The Florida State Attorney’s Office has released a “close-out” memo detailing the dead ends it hit in its investigation into Republican Rep. David Rivera’s finances.
The probe began back in October 2010, but word spread earlier this week that prosecutors had shut down the case because of, among other factors, ambiguities in Florida’s campaign finances laws and the statute of limitations preventing prosecution over campaign expenses more than two years old. Still, the close-out memo doesn’t offer any apologies from the prosecutors for investigating the freshman congressman.
“As part of this inquiry we have been confronted with the fact that an elected official over a period of many years may essentially live off of a combination of contributions made in support of public office candidacies, contributions made in support of internal political party position candidacies, and indirect payments made as a consideration for efforts as a political strategist while avoiding penal sanction,” the memo states, in its conclusion.
One section of the memo describes the investigation into payments made by a Florida dog track to a company connected to Rivera’s mother and “godmother” — payments made in exchange for Rivera’s services on a slot machine initiative in the state. Prosecutors traced over a hundred thousand dollars of the money back to Rivera, money he did not disclose as income while serving in the Florida House of Representatives. Rivera later amended his public filings to include loans from the company, Millenium Marketing.
After Rivera’s mother and “godmother” told prosecutors that the money Rivera received from Millenium Marketing was given as loans, prosecutors “wanted to determine if the original promissory notes were, in fact, from the dates reflected on the notes as purported by the witnesses or alternatively whether they were fraudulently created once the investigation commenced.” There were two ways prosecutors wanted to check the notes. One was a forensic computer analysis, checking the hard drive to see when the notes were written. The other was ink dating, by checking the evaporation of the ink on the original documents. Unfortunately, prosecutors were told that the original promissory notes were lost, and that the computer they were created on had “stopped working and was discarded.”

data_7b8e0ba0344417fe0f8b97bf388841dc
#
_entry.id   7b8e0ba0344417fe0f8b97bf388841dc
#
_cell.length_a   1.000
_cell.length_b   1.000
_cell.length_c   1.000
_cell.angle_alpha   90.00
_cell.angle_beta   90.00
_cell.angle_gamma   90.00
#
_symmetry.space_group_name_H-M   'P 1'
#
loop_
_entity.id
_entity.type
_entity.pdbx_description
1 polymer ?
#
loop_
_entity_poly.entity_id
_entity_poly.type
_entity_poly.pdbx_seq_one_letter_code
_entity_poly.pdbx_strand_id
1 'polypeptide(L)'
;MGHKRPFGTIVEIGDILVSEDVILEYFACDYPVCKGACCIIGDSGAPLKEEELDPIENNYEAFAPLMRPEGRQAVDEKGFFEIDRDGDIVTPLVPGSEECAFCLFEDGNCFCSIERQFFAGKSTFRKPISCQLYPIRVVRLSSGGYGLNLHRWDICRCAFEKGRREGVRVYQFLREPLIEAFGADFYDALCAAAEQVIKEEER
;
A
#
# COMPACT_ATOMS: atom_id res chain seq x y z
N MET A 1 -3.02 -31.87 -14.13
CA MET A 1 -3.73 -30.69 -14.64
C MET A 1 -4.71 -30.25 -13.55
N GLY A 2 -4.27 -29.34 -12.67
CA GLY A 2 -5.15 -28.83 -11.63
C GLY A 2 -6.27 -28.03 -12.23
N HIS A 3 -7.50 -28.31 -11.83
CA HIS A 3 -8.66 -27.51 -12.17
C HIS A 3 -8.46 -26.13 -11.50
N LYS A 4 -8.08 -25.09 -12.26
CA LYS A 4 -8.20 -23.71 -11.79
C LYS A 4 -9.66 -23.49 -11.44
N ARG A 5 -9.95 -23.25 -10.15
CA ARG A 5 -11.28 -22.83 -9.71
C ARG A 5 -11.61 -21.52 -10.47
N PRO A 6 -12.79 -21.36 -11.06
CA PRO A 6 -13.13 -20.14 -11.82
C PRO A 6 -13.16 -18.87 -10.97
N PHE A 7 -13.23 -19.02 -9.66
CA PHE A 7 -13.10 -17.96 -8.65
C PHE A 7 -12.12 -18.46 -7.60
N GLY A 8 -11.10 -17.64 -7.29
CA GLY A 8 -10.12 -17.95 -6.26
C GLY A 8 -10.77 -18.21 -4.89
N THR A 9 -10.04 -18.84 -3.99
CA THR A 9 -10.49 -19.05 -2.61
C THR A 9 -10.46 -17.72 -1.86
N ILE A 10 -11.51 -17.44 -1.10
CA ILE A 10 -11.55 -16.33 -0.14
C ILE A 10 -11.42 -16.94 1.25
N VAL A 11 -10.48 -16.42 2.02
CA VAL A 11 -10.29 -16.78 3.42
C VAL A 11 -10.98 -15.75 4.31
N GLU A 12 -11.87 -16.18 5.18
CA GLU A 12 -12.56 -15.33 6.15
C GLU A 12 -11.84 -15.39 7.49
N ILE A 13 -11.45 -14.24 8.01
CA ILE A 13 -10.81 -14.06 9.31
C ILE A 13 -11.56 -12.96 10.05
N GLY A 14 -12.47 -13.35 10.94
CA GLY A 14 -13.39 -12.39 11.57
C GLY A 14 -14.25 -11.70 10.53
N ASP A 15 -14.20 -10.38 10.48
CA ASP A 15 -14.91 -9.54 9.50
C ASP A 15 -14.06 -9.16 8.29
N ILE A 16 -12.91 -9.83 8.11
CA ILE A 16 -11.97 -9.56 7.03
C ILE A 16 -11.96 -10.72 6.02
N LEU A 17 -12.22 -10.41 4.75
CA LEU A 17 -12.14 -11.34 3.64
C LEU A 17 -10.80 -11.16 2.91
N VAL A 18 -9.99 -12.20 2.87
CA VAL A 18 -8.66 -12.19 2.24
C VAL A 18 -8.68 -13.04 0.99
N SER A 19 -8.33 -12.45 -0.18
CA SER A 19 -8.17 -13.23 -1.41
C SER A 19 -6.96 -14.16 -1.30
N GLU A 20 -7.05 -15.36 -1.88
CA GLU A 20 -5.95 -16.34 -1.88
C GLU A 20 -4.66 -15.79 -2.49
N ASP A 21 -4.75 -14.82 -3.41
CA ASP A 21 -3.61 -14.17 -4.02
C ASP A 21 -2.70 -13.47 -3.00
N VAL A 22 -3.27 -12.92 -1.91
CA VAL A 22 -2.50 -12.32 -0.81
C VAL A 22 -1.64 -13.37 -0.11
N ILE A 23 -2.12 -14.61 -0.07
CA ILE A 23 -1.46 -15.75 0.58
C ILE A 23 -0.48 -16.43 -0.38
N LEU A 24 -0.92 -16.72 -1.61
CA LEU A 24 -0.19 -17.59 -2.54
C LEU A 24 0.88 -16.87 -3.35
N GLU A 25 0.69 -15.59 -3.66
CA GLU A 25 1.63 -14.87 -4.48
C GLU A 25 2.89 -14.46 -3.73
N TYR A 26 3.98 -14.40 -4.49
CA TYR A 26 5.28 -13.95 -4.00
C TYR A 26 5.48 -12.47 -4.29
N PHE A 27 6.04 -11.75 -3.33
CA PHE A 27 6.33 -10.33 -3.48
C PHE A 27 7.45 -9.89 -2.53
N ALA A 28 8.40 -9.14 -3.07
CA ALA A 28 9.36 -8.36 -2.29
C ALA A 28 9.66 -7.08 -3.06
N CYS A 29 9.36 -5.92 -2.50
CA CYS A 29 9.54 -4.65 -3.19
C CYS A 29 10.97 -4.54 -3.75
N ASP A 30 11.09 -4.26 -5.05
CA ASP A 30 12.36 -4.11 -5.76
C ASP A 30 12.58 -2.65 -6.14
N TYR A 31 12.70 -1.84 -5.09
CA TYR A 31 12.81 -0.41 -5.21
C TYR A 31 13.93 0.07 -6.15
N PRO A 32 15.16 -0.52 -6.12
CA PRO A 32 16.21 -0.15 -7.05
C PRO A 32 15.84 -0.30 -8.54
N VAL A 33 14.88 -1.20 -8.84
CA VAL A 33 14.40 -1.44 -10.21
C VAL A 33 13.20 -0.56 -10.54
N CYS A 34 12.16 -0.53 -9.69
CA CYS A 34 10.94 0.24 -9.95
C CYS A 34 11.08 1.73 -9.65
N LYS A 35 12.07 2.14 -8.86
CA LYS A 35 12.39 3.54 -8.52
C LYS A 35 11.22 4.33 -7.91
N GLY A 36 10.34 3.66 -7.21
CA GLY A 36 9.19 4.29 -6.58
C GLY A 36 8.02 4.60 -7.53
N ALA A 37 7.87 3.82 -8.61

“Without commenting on the veracity of the explanation that has been provided to us regarding the alleged ‘loan’ and ‘promissory note’ transactions, there is no evidence to disprove the explanation forwarded on behalf of the subject,” the memo states.
In another section, the memo describes how, in an interview with prosecutors, Rivera was asked to address potential violations, and is said to have responded with a “very broad interpretation of what constitutes permissible campaign related expenditures.”
“Moreover, he explained as a single man without children, his entire life’s focus was on political activities related in some manner to campaigns for office,” the memo states. “Essentially, he was campaigning almost every day for years.”
According to the document, Rivera even claimed that his conservative political positions necessitated having a female accompany him to campaign events:
Further, the subject continued, that as a single man running as a political conservative, it was necessary for him to appear at campaign related events with a female escort. According to the subject’s broad interpretations of the law, it was appropriate and permissible to pay for his female companion’s expenditures as well, as they were essential to his elections campaigns. The subject was actually able to identify political party events, functions, or meetings, in connection with most if not all of his out of town trips.
In the end though, prosecutors conceded to Rivera, even if they didn’t like it.
“We do not agree with the subject’s contention that Florida law was intended to allow for the use of campaign funds to defray the costs of many of the expenditures described above,” the memo states. “Nevertheless, we have been forced to acknowledge that the language of Florida Statute 106.1405 allows for such a broad reading.”
Late Update: Rivera’s campaign sent TPM the following statement responding to the close-out memo:
While the State Attorney’s report is an outrageous and libelous distortion of facts filled with lies, fabrications, and innuendo, Congressman Rivera is pleased the State Attorney has concluded their frivolous investigation and has not found any wrongful conduct on his part. Congressman Rivera provided the State Attorney with detailed evidence refuting all of their false allegations, none of which they included in their report. It is unfortunate that the State Attorney has chosen to try and justify their waste of taxpayer dollars by hiding behind false and politically motivated accusations which they simply cannot prove. In the end, however, one fact remains, Congressman Rivera has been exonerated.
Read the full memo from the Florida State Attorney’s Office:
Eric Lach is a reporter for TPM. From 2010 to 2011, he was a news writer in charge of the website’s front page. He has previously written for The Daily, NewYorker.com, GlobalPost and other publications. He can be reached at ericl(at)talkingpointsmemo.com